Mastercam’s Segue Into Swiss Machining
Article From: 8/19/2011 Production Machining, Gary Hargreaves, VP, Business Development
For a company to enter a new market segment, develop a product from scratch and establish the infrastructure to sell and support it, takes a lot of resources. Even in the best economic times, a new venture is carefully scrutinized, let alone during a downturn. The company has to be ultra confident that the risk will result in a sustainable return. That’s how we feel about the precision machining industry, which is hopefully a good sign for all of us.
Our journey to the Columbus Convention Center last April actually began several years ago. Many of our existing customers doing conventional CNC milling and turning have added Swiss-type machines in their shops over the last decade. They found that the CNC Swiss machines were evolving to become easier to program, allowing the shop to use them for smaller part runs, as productive as the labor intensive, cam-driven machines and certainly more flexible. These shops also found they could attract new work and markets with these machines.
Eager for one-stop CAD/CAM shopping, they encouraged us to develop toolpaths and simulations for these sliding headstock machines. The market analysis we conducted looked positive, well into the future for these types of small, complex parts, particularly for medical, electronic and automotive applications.
We committed ourselves; however, we couldn’t simply migrate and tweak what we already had. This market needed software developed from the ground up. For the last few years, we’ve had an engineering team dedicated to enhancing our offering for multitasking, culminating with a solution for the Swiss market. The software development progressed very well, but it was also extraordinarily complex and painstaking.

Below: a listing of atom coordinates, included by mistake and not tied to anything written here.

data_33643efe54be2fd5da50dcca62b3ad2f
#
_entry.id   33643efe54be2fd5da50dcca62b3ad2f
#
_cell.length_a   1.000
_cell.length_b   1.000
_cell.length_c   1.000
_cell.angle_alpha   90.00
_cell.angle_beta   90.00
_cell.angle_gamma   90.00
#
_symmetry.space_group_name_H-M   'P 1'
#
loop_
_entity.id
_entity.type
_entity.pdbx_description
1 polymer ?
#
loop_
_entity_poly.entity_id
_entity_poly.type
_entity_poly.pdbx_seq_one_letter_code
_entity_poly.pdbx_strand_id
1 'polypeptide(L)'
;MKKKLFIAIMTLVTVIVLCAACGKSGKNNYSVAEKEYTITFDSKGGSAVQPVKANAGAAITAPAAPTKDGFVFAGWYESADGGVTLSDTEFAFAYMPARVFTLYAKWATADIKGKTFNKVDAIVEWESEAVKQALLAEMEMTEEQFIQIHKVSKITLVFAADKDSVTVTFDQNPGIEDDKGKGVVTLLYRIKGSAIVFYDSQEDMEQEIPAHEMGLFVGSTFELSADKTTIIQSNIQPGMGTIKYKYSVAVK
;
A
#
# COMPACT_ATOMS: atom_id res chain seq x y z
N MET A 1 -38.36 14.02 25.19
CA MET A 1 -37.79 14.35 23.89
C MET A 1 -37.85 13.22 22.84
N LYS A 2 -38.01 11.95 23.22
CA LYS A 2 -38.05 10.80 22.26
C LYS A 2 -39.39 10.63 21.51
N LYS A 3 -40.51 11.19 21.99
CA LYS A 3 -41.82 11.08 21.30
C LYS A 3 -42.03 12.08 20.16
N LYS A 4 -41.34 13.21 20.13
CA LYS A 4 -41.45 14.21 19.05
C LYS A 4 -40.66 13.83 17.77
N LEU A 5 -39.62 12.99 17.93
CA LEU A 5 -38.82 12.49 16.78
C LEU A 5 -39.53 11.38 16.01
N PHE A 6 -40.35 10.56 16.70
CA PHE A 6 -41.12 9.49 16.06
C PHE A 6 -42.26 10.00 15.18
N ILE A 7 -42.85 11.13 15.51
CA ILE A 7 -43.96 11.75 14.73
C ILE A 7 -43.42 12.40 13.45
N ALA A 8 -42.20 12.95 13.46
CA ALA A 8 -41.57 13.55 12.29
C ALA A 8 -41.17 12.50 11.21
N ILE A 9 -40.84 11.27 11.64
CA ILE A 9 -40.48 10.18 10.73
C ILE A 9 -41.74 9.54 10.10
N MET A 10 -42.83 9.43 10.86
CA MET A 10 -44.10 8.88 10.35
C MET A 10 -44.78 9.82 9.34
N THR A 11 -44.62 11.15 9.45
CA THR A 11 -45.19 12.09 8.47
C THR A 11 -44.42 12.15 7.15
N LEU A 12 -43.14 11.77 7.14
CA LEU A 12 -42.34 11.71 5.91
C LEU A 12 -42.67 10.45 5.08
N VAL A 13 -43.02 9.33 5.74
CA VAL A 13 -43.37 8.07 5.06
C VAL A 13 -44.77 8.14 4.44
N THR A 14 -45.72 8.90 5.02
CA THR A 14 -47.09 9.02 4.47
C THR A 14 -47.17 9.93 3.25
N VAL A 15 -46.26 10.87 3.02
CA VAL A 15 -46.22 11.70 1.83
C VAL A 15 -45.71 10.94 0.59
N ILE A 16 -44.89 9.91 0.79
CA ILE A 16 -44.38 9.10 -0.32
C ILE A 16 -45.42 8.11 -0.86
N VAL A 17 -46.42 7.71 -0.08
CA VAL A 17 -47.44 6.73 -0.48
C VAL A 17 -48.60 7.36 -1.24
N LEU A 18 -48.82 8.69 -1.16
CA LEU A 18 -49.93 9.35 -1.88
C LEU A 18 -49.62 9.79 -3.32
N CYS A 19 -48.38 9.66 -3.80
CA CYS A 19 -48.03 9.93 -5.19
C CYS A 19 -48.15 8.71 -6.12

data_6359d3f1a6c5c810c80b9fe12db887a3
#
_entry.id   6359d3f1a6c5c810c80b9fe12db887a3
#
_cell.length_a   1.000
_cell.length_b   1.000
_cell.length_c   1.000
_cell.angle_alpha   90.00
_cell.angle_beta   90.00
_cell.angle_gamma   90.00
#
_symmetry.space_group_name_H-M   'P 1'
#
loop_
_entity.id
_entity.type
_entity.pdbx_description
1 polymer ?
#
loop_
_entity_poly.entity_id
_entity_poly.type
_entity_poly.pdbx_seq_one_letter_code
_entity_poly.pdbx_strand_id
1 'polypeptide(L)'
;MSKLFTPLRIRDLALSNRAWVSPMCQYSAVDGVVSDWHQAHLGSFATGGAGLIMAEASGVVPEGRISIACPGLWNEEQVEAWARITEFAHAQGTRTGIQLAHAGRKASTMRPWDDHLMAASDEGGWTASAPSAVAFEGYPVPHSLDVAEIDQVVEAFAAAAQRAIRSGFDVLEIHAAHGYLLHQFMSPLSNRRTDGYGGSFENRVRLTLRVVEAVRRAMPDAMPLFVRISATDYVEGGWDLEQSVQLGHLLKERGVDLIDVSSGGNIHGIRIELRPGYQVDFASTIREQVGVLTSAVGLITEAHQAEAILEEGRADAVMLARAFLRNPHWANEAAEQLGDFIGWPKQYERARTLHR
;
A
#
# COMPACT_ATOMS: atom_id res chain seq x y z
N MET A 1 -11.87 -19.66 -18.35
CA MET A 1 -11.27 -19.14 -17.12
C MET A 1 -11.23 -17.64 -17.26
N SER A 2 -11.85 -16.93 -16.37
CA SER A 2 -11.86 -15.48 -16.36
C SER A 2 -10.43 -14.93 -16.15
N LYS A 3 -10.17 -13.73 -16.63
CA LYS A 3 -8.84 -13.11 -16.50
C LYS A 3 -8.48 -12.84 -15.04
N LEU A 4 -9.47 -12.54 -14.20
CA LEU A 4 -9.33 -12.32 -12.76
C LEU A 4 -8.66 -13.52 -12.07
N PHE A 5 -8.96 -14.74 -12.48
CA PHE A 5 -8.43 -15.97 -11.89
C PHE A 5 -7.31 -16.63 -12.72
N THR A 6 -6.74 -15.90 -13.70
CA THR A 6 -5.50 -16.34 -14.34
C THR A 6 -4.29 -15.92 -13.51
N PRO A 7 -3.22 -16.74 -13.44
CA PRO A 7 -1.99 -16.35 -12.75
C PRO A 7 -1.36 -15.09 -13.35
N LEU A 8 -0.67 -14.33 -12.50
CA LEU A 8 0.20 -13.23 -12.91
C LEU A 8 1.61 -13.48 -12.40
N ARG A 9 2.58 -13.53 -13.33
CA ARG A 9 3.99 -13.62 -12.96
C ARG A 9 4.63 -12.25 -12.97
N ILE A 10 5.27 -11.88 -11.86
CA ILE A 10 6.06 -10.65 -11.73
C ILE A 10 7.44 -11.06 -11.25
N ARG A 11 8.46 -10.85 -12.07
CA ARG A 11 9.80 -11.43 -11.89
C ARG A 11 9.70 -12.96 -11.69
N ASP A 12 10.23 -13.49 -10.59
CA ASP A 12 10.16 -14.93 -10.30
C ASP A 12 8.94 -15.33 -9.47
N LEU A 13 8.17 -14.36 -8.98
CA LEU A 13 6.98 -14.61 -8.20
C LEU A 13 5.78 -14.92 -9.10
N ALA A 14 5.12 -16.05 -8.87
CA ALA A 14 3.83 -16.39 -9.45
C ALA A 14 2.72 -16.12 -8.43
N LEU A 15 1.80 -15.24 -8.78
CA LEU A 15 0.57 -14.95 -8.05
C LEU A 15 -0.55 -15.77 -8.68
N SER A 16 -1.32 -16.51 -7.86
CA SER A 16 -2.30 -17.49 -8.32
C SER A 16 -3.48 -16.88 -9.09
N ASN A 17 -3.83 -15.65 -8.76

Learning how to program these machines, some with 12 axes moving simultaneously, was a new and exciting frontier for us. We installed a CNC Swiss-turn in our machine shop to assist with R&D, and about 15 months ago we purchased SylvieXpert—a CAM software product well known in Europe for programming Swiss-type sliding headstock machine tools.
It was the acquisition of Sylvie that put the development of Swiss Expert on a much faster track. Sylvie was created in Switzerland, in the heart of where the Swiss-type machine was invented in the 1700s to serve the precision watch-making industry. The company was known for its support of an unlimited number of axes and channels and full machine simulation of the machining process.
The company was shaped for today’s Swiss machines with an eye toward the even more complex machines that will emerge on the market. For example, the B axis is trending toward more motion with more live tools available to it. We predict that the lines between a Swiss-type and a true multitasking machine, such as the Integrex, will continue to get fuzzier over the next decade. Mastercam already has proven toolpaths for complex multi-axis surfacing that we can move over into Swiss Expert as the machines catch up to these capabilities.
Our Swiss Expert is currently being sold in Switzerland and parts of France as we have a knowledgeable reseller and an experienced team there—people who have a thorough understanding of the former Sylvie product. Several customers in that part of the world have renewed their maintenance agreements, which underscore strong confidence in the product.
In the U.S., we must take a slower, more cautious approach. Over the last few months, we have trained several groups of resellers in sections of the country where there are the most Swiss machines installed, and they are working with two beta customers each. Both customers and resellers are navigating the learning curve. They are getting comfortable with the program, the machines, and the parts, which is an absolute must before we make a “hard” launch of Swiss Expert. We only want happy customers whose needs we can fulfill, and we want to avoid any missteps as we go.
To our customers in North America, we thank you for your patience and encouragement. To the PMPA, thank you for welcoming the “new kid on the block” to this fascinating, growing segment of manufacturing.